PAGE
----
hand clean; keep wiping and blotting until it looks thin enough so that your
underpainting shows through.
To the left you see the blue glaze going on using the side of the hand.
|| After the blue glaze is dry, you
must put on the final over-all coat of egg tempera, remembering what has been
said earlier about using the tempera as a refining process. The picture should
be an inspiration to work on now, because the blue is a magical filter through
which the colors shimmer in a mist. The egg tempera now going on should be as
close to perfection as you can make it.
To the left you see the completed egg tempera over the blue. This shows the
famous 'optical greys' spoken of by the Masters of the Renaissance. Three
primary colours have been used in turn - red, yellow, and blue separated by
layers of 'light' in the form of white egg tempera. This creates a mysterious
chemical effect in which one can see all kinds of colour combinations
shimmering through the layers, like the colours of an opal.
||This can be very helpful to the artist in
picturing the colours wanted for the final stage. Mostly, the shadows do not
need much overpainting. They have appeared by being left out, by 'unpainting',
and have a quality not obtainable by direct painting.
Making sure your egg tempera is dry, scrape it lightly with a razor, and then
decide what colour everything is going to be. Now you put the colour on, adding
a little white as you did for the glazes. It is better to use a brush for this,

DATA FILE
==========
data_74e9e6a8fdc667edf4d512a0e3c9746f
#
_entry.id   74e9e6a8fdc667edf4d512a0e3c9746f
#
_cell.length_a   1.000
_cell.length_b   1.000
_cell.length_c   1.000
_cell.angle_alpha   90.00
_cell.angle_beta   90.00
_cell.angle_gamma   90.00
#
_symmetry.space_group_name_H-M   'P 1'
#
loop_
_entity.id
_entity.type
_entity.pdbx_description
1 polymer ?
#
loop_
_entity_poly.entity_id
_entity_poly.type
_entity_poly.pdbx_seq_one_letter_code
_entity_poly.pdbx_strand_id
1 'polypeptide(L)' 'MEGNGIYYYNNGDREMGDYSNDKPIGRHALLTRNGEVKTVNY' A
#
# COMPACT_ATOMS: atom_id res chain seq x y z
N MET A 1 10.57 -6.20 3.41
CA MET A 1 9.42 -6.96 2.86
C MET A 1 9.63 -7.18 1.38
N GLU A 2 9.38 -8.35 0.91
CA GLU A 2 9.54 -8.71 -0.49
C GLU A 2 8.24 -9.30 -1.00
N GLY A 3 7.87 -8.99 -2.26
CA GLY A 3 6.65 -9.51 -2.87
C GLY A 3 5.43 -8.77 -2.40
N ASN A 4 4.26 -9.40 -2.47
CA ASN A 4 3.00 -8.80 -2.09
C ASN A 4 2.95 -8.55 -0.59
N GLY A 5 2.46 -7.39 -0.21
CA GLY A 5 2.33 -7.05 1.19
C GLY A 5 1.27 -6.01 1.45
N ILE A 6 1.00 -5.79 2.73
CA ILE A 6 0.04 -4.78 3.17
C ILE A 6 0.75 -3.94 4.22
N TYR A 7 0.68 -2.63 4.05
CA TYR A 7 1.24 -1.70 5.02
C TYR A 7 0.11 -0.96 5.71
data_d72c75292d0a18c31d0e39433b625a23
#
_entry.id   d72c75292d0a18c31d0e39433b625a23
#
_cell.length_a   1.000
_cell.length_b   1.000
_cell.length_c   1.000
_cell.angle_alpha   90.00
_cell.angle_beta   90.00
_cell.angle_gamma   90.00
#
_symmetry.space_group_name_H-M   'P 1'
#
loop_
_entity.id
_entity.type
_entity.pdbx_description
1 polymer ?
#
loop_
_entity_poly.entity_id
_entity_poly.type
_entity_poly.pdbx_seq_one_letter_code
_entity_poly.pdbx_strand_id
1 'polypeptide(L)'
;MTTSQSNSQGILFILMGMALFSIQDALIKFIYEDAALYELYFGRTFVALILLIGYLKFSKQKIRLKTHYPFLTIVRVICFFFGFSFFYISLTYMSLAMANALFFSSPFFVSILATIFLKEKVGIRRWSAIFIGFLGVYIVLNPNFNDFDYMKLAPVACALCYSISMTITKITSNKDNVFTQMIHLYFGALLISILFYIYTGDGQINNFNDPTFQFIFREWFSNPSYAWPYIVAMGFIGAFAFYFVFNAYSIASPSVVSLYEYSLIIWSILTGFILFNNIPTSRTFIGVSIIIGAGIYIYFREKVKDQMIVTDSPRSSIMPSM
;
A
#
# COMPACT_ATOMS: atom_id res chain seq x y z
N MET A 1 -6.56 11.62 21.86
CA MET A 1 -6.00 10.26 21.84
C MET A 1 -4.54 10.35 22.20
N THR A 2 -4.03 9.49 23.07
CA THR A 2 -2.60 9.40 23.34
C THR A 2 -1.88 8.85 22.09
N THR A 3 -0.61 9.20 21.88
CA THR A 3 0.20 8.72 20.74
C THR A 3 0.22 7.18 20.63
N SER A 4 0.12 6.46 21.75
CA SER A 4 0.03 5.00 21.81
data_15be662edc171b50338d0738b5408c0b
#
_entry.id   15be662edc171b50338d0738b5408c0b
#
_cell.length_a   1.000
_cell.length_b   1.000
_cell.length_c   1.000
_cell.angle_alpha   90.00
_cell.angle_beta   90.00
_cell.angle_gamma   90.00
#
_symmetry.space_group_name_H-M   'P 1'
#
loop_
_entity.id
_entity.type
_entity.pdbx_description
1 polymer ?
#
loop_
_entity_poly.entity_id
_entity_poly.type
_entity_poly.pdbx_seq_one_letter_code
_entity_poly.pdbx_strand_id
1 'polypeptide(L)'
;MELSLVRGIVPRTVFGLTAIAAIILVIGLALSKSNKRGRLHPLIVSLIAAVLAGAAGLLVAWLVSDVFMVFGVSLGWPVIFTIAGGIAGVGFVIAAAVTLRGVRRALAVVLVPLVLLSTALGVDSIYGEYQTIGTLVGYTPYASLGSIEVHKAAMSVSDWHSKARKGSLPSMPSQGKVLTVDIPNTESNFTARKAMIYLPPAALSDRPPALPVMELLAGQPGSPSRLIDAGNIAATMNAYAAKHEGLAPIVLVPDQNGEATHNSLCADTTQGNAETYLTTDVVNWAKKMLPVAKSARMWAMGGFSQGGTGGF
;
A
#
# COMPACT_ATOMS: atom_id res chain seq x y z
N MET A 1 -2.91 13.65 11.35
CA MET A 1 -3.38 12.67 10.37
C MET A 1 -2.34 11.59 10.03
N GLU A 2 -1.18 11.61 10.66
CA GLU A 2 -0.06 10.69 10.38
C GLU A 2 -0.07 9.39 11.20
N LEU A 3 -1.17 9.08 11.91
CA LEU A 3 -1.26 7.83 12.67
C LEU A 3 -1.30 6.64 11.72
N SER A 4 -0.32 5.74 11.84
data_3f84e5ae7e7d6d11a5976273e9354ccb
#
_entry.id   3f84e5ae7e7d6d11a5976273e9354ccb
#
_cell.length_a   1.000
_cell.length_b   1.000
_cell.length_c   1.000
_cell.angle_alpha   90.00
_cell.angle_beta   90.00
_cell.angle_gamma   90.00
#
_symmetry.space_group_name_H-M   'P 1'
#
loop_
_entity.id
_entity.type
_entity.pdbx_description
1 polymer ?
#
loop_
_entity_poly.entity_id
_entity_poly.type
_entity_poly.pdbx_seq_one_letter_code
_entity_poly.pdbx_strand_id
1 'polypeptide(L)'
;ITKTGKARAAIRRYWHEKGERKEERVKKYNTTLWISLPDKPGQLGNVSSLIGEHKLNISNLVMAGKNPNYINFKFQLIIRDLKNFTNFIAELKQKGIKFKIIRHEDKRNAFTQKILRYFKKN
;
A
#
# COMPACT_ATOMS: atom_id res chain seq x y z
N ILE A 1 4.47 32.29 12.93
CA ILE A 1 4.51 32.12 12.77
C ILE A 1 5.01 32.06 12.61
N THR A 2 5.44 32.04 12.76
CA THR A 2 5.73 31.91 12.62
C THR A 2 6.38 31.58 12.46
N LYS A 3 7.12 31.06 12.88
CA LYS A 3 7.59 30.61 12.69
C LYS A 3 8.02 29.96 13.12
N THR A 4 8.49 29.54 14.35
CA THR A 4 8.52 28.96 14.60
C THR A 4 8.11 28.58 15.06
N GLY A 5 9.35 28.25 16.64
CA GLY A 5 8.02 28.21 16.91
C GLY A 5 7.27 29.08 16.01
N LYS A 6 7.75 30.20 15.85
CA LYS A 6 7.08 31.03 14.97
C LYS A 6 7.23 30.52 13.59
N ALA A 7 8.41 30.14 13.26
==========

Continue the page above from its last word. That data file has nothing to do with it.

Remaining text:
as a hand would be too big to get the details. It's a good idea to keep a
second, dry brush on hand to lift off any excess glaze. In this way, you can
also work on different sections of the painting at the same time. This is
always an agony for the artist. You have to sacrifice the beauty of the blue
glaze in order to get the colours. With luck and hard work, you will get it all
back in the end, and more.
|| While this stage of applying the
dark colours comes very close to ordinary oil painting, great care must be
taken not to paint too thickly or cover up too much. If the painting gets too
covered over, a light blotting with the side of the hand will remove excess
paint and keep the translucent look. Remember to check that the hand is clean.
Details should be put on with a very fine brush.
|| When the layer of local colours is
dry, it is important to go back to the egg tempera again to pull out the
details that need heightening and strengthening. It can also restore any
details that may have been obscured by overpainting.
|| The final painting is shown at
left. If it is compared to the previous stage, one can see the use of final
glazes to establish the right emphasis. The background and the t-shirt have
been knocked back by blue glazes. The roses, face, and ribbon have been brought
forward. A creamy pink glaze has pulled the face together, and on top of this
the features have been carefully brought out. The underpainting shows through
on the face and creates shadows that would have been much harsher if they had
been overpainted instead.
One warning: never leave any white egg tempera exposed. If you wish to leave
the egg tempera unglazed by a color, then cover it with a clear glaze of
A year after the painting has been completed, it should be given a final coat